South Sudan: CARE Welcomes News of a Peace Deal
PANYAGOR, South Sudan – CARE International in South Sudan welcomed news of a peace deal aimed at ending 5 months of brutal in-fighting that has inflicted a world of pain on residents of the world’s newest nation.
“We are cautiously optimistic that this time the agreement signed by both the president and the opposition leader will actually put an end to the fighting and let us get about the business of providing life-saving assistance to the millions of people in need of help,” said Country Director Aimee Ansari. More than 600,000 people have been displaced by violence since a first Cessation of Hostilities Agreement was signed by the parties on January 23, bringing the total number of displaced to almost 1.3 million.
“CARE has scaled up its operations and is working to bring relief to people affected by the fighting, but our efforts have been hampered by the ongoing conflict,” Ms. Ansari said. With a food security crisis underway in parts of the country where CARE works, time is running out to get badly needed aid into place before the rainy season makes most of the country’s roads impassable to large vehicles. “Bringing supplies in by air will vastly increase the cost of saving lives in states like Unity, Upper Nile and J onglei,” said Ms. Ansari.
Rachel Abu fled her home in neighboring Duk County after armed men attacked in the predawn hours, killing three of her sons and burning down the house. She said she would have to wait and see before going back to rebuild her family’s life in the town of Duk Padet. “If they have signed a peace, and there is really no fighting, then we can go back,” Ms. Abu said, holding the 14 month-old daughter of one of her recently killed sons. “But we are afraid. If they sign and there is still more fighting, then we can’t go back. We have to wait and see.”
Ms. Abu and her remaining family were staying with other families displace from Duk County in a borrowed shed in Panyagor. CARE interviewed the family as the first step in the distribution of farming and fishing kits and aimed at helping people get back on their feet. “If we can find a little piece of land digging and we get some seed, then we can plant,” she said. The family left only with the clothes on their backs. She said her three sons were killed trying to defend them from the attackers as the women and children fled.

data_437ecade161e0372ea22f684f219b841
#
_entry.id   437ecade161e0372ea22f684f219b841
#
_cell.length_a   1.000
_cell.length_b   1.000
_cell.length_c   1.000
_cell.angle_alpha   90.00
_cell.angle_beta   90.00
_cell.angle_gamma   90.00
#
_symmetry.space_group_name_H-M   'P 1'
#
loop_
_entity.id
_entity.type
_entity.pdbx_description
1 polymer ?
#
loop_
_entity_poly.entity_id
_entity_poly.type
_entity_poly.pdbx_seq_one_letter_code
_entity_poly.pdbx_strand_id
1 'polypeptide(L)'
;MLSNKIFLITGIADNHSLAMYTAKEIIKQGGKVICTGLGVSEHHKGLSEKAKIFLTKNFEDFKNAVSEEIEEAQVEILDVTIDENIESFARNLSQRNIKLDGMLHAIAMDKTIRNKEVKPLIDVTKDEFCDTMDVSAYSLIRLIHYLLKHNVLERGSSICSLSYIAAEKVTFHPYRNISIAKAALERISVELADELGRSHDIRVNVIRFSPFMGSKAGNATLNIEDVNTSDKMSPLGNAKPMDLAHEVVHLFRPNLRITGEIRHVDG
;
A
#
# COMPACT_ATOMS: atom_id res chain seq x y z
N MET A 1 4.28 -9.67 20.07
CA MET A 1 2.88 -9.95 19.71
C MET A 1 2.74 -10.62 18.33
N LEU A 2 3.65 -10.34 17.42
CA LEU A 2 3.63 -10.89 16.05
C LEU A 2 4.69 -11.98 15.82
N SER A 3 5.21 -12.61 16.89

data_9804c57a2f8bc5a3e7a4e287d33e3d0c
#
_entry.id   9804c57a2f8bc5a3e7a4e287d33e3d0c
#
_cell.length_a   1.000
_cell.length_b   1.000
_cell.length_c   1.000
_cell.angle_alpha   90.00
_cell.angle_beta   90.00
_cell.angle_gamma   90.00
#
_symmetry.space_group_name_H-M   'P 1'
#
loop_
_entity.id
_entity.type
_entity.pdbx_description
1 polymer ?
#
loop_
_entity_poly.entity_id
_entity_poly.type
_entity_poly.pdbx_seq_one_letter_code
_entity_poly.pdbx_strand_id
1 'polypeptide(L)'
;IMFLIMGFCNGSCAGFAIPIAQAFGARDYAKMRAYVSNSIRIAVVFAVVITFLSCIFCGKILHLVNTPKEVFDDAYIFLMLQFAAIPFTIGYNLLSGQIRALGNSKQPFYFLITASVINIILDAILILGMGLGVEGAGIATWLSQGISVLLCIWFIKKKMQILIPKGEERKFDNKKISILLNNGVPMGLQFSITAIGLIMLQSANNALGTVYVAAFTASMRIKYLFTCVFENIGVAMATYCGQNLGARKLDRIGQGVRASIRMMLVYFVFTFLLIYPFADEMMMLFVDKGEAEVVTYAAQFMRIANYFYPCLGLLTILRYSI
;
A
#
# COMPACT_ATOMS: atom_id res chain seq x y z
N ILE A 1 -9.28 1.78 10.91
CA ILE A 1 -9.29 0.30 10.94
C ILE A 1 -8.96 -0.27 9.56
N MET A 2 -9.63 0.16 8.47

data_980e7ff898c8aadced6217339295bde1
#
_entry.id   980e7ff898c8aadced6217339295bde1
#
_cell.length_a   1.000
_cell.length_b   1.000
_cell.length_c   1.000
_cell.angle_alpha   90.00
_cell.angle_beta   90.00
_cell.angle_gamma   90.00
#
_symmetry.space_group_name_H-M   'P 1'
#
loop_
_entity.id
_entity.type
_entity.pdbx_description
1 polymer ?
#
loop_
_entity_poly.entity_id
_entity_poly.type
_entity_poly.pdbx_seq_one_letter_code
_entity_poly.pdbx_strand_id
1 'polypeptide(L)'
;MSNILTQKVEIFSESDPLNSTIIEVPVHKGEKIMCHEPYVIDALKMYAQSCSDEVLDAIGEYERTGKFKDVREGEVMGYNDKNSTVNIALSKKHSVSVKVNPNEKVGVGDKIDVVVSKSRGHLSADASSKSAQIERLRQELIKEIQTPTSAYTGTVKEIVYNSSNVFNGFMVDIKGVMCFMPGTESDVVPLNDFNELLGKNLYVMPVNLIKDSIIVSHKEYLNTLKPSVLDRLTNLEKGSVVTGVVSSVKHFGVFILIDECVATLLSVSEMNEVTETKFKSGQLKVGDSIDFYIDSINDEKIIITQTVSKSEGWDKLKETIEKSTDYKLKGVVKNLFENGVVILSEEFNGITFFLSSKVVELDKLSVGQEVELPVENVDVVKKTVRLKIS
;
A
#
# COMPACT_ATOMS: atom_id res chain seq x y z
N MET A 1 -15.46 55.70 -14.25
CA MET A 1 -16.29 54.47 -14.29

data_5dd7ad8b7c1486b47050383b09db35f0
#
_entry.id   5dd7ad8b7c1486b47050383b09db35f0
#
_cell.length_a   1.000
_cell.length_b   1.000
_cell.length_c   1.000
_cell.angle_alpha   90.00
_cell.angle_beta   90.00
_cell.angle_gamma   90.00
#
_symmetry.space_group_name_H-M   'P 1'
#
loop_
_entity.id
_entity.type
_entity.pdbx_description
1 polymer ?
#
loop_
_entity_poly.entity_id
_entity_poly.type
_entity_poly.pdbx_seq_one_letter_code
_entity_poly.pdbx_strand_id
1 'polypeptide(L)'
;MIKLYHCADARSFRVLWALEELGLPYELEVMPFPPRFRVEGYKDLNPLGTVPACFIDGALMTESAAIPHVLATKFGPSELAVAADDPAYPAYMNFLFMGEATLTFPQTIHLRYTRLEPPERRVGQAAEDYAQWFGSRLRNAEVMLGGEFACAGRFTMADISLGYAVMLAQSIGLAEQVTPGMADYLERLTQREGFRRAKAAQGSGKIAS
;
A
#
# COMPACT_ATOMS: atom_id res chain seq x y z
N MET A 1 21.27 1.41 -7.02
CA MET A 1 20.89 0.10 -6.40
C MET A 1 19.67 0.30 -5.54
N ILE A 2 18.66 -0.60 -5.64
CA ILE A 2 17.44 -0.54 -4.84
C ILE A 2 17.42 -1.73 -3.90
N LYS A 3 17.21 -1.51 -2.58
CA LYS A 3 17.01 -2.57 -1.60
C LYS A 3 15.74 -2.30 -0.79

In addition to providing emergency assistance to people affected by the conflict in Jonglei, CARE is supporting health care in two counties: Twic East and Uror. CARE has been active in what is now South Sudan for more than 15 years. “We will continue to stand by the people of South Sudan and help them through this terrible crisis,” Ms. Ansari said. On Thursday, the Famine Early Warning Systems Network (FEWSNET) warned that “Without urgent action … famine is possible in localized (sub-county) areas of Jonglei and Unity States during the coming four months.” FEWSNET’s “Food Security Alert” said that Jonglei’s Duk County was “one of the counties of greatest concern.”
The agreement signed Friday by President Salva Kiir and former vice president commits to a cessation of hostilities and guaranteed humanitarian access to people in need throughout South Sudan. It also commits the parties to form a transitional government and institute reforms aimed at bringing about national unity. The reforms are still to be worked out in an ongoing peace process.
Written by Dan Alder